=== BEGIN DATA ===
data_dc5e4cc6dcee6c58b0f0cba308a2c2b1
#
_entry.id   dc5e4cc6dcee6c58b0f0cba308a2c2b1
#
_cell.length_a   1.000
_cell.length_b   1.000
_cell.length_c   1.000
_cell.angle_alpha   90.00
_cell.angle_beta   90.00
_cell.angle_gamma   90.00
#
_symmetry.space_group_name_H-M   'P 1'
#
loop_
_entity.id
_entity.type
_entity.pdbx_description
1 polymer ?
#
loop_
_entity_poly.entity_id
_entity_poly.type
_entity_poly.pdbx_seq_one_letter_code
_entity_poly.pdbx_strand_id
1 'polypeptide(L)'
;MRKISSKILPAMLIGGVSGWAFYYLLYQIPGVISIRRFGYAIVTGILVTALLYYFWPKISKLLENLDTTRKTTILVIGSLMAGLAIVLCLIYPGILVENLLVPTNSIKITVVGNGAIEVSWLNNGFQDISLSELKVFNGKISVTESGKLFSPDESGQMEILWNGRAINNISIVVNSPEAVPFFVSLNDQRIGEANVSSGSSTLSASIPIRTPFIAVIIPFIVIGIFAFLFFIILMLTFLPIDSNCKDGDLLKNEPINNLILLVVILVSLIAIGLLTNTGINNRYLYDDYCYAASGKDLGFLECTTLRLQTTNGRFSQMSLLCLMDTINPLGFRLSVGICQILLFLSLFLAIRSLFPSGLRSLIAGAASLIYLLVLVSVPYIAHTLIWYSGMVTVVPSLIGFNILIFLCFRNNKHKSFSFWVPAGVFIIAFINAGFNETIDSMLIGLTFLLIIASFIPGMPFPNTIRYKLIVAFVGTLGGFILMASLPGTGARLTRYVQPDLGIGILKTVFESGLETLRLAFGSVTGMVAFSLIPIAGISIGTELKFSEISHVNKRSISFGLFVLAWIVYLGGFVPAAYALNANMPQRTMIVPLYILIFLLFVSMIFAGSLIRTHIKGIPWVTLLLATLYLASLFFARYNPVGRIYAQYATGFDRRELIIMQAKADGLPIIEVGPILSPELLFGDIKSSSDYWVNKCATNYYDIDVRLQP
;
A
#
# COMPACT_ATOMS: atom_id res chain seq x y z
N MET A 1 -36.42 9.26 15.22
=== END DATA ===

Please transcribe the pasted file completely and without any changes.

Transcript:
data_dc5e4cc6dcee6c58b0f0cba308a2c2b1
#
_entry.id   dc5e4cc6dcee6c58b0f0cba308a2c2b1
#
_cell.length_a   1.000
_cell.length_b   1.000
_cell.length_c   1.000
_cell.angle_alpha   90.00
_cell.angle_beta   90.00
_cell.angle_gamma   90.00
#
_symmetry.space_group_name_H-M   'P 1'
#
loop_
_entity.id
_entity.type
_entity.pdbx_description
1 polymer ?
#
loop_
_entity_poly.entity_id
_entity_poly.type
_entity_poly.pdbx_seq_one_letter_code
_entity_poly.pdbx_strand_id
1 'polypeptide(L)'
;MRKISSKILPAMLIGGVSGWAFYYLLYQIPGVISIRRFGYAIVTGILVTALLYYFWPKISKLLENLDTTRKTTILVIGSLMAGLAIVLCLIYPGILVENLLVPTNSIKITVVGNGAIEVSWLNNGFQDISLSELKVFNGKISVTESGKLFSPDESGQMEILWNGRAINNISIVVNSPEAVPFFVSLNDQRIGEANVSSGSSTLSASIPIRTPFIAVIIPFIVIGIFAFLFFIILMLTFLPIDSNCKDGDLLKNEPINNLILLVVILVSLIAIGLLTNTGINNRYLYDDYCYAASGKDLGFLECTTLRLQTTNGRFSQMSLLCLMDTINPLGFRLSVGICQILLFLSLFLAIRSLFPSGLRSLIAGAASLIYLLVLVSVPYIAHTLIWYSGMVTVVPSLIGFNILIFLCFRNNKHKSFSFWVPAGVFIIAFINAGFNETIDSMLIGLTFLLIIASFIPGMPFPNTIRYKLIVAFVGTLGGFILMASLPGTGARLTRYVQPDLGIGILKTVFESGLETLRLAFGSVTGMVAFSLIPIAGISIGTELKFSEISHVNKRSISFGLFVLAWIVYLGGFVPAAYALNANMPQRTMIVPLYILIFLLFVSMIFAGSLIRTHIKGIPWVTLLLATLYLASLFFARYNPVGRIYAQYATGFDRRELIIMQAKADGLPIIEVGPILSPELLFGDIKSSSDYWVNKCATNYYDIDVRLQP
;
A
#
# COMPACT_ATOMS: atom_id res chain seq x y z
N MET A 1 -36.42 9.26 15.22